Spice up your life? This adage is particularly relevant in winter, when low temperatures and inclement weather are only enlivened by delicious flavours and spices. In particular, we’re focusing on winter spices like star anise, nutmeg, clove and cinnamon. Fasten your tastebuds, it’s going to be a thrilling ride!
What is it? This heavenly spice is the dried fruit of an Asian tree. Harvested when green and dried in the sun, it combines the flavours of clove, fennel, aniseed and licorice and is much beloved in South-east Asian cooking. It’s also a crucial element in Chinese five-spice powder.
What benefits does it have? It’s known as a healing herb in China and is a great home remedy for coughs and sore throats. It’s a natural anti-fungal agent and can fight certain yeasts that grow in the intestinal tract. Star anise is also packed with antioxidants, thus is anti-ageing and anti-carcinogenic. Certain studies in Taiwan also showed that derivatives from this spice can be powerful anti-bacterial agents.
How can I use it? Whole or ground, in stir fries, soups, rice dishes or curries. You can also add it to desserts and baked breads as well as fruit dishes like poached pears.
What is it? Breathe deep of this delicious spice, and inhale its sharp aroma. It comes from from the bark of the cinnamon tree and is used extensively in many cuisines. A warming spice, cinnamon has a close bond with Indian cuisine.
What benefits does it have? Cinnamon helps balance blood sugar levels by curbing the absorption of sugar and starch from your food – through this, it also lowers cholesterol levels and triglycerides. An antimicrobial agent, it also controls the growth of bacteria. An anti-carcinogen, this spice also acts as a food preservative. Studies have shown that cinnamon can also prevent the onset of certain strains of Alzheimer’s.
How can I use it? In curries, rice dishes, Indian sweet dishes and baked goods like breads and cake. It also goes well in drinks and beverages.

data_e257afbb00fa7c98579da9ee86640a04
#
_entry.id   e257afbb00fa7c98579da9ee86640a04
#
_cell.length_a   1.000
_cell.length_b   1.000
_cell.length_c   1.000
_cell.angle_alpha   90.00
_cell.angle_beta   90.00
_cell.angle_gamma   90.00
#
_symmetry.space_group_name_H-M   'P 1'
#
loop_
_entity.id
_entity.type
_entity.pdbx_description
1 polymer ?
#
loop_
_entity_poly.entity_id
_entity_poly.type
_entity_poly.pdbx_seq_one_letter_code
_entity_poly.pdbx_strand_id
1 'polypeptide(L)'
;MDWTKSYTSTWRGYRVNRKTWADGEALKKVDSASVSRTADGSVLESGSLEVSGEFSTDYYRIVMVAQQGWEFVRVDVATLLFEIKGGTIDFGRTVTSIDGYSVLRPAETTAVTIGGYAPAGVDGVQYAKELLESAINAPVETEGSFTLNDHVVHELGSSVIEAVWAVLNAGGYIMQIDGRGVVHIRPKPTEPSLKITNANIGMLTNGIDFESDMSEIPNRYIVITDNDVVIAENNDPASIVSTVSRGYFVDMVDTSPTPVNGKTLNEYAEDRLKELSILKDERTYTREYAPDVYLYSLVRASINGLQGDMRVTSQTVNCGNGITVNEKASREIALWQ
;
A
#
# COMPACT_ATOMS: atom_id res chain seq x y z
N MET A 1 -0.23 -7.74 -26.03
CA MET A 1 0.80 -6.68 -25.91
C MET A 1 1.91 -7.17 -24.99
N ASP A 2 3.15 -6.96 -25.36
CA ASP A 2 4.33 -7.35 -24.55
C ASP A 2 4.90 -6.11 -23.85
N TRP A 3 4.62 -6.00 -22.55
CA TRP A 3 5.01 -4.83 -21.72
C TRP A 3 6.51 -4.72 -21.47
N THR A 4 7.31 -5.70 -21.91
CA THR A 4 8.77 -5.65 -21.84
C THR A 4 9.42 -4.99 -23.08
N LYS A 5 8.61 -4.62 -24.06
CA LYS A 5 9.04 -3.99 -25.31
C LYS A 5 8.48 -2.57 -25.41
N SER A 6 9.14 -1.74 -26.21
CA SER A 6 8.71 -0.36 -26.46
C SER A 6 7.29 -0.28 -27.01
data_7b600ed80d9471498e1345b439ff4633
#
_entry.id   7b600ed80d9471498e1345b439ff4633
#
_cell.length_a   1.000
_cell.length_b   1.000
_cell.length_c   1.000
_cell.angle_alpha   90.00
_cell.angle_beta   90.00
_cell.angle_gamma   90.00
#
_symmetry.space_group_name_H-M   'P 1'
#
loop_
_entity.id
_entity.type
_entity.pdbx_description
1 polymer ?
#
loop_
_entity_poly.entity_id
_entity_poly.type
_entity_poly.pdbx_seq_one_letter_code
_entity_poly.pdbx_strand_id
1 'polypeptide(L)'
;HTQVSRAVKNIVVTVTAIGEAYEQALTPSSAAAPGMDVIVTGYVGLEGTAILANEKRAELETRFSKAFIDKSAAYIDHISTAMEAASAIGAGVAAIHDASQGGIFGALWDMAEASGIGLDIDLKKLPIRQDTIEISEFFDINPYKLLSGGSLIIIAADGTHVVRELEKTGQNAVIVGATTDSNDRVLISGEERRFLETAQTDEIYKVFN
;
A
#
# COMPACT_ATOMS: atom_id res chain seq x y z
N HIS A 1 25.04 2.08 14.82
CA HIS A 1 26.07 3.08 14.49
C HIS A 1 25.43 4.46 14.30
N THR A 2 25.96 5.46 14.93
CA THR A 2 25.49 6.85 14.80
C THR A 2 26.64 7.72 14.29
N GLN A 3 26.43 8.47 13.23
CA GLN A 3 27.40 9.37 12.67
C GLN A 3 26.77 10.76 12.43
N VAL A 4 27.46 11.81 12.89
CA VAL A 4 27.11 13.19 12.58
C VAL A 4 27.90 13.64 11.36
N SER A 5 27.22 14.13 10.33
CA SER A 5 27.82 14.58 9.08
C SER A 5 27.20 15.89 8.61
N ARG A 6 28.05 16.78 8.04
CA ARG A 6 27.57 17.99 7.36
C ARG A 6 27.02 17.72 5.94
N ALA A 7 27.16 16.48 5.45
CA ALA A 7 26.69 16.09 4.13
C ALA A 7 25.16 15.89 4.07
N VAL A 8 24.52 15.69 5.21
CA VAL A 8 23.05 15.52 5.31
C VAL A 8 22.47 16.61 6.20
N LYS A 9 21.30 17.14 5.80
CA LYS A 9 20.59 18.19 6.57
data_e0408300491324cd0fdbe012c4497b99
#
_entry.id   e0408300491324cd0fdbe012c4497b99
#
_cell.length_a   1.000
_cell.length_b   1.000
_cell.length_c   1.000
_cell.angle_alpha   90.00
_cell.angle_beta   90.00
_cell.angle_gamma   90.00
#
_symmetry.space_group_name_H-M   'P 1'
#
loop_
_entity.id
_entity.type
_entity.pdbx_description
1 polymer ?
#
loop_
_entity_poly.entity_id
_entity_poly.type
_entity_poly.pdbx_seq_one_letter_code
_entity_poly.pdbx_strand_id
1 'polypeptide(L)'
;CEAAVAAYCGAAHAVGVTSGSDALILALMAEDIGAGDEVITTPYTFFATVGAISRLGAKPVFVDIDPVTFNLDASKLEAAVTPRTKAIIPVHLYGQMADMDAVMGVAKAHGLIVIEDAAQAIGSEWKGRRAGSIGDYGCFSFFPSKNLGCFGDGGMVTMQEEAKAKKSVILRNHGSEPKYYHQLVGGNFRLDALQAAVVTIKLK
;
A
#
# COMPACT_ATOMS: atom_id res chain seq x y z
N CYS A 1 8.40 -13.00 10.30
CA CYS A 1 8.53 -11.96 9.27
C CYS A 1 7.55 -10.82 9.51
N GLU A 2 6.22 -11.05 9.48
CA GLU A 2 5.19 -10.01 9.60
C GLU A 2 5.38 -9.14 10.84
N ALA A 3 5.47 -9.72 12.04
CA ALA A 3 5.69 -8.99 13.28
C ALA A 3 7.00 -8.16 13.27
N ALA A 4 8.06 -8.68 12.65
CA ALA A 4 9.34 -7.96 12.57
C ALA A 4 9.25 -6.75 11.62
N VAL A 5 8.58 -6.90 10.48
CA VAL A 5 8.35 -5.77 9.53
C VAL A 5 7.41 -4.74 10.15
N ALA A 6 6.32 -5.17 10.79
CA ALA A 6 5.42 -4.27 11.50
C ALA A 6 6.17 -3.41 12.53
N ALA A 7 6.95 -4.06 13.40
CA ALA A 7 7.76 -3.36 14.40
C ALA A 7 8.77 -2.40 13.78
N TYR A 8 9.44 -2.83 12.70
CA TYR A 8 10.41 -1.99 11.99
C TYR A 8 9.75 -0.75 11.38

What is it? Cloves are the flower buds of trees native to Indonesia. They are used extensively across the world, especially in Asian, African, Middle Eastern and Mexican cuisine. Clove’s distinctive smell is due to the chemical eugenol. In the 13th and 14th centuries, cloves were transported from Indonesia to China, India, Persia, Africa, and Europe at very high prices, thus starting wars for monopoly over clove production and distribution.
What benefits does it have? Clove encourages circulation and helps clear the respiratory system. This pungent spice also helps digestion through stimulating enzyme secretions in the digestive tract, thus also reducing flatulence and dyspepsia. Due to eugenol, clove also is an anti-inflammatory, helping with healing. Clove also aid digestion and the immune system. Cloves are also very high in antioxidants, giving you anti-ageing and anti-carcinogenic benefits.
How can I use it? In curries, rice dishes, beverages and even desserts as needed.
What is it? The seed of a tree that is native to Indonesia, nutmeg is related to mace, which is derived from nutmeg’s shell. This delicate, sweet spice is used extensively in Asian and Western cuisine.
What benefits does it have? This popular spice has an extensive list of advantages. It works as a pain-reliever, soothes indigestion, detoxifies the body, boosts healthy skin and increases immunity. It also works as an anti-carcinogen and improves blood circulation. Nutmeg is also an anti-inflammatory, helping with conditions like arthritis. When ground, nutmeg also retains its fibre content and thus reduces constipation. Nutmeg also helps in curing insomnia and bad breath.
How can I use it? In soups, curries, and savoury dishes like bakes. You can also use it in desserts and baked goods. You can also sprinkle a pinch on hot beverages and coffees.
I Say Organic Winter Spice Recipes
- Heat water. Steep tea bag and cloves in the water for up to 3 minutes. Remove the bags and cloves.
- Add cinnamon and cardamom and mix well.
- Serve hot with milk if needed.
Winter Spice Latte
- Coffee powder, as per servings
- 1/16 tsp ground star anise
- 1/8 tsp cinnamon
- 1/8 tsp nutmeg
- Vanilla extract, 2 – 3 drops
- Nut milk
- If you’re using a French press, add the spices and the vanilla extract as well.
- If you’re using a drip coffee maker, add the star anise, cinnamon and nutmeg to the coffee maker with the coffee.
- Pour the coffee out and sweeten with honey.
- Heat the nut milk, froth by pouring from a height and add to the coffee.
- Garnish with a star anise star.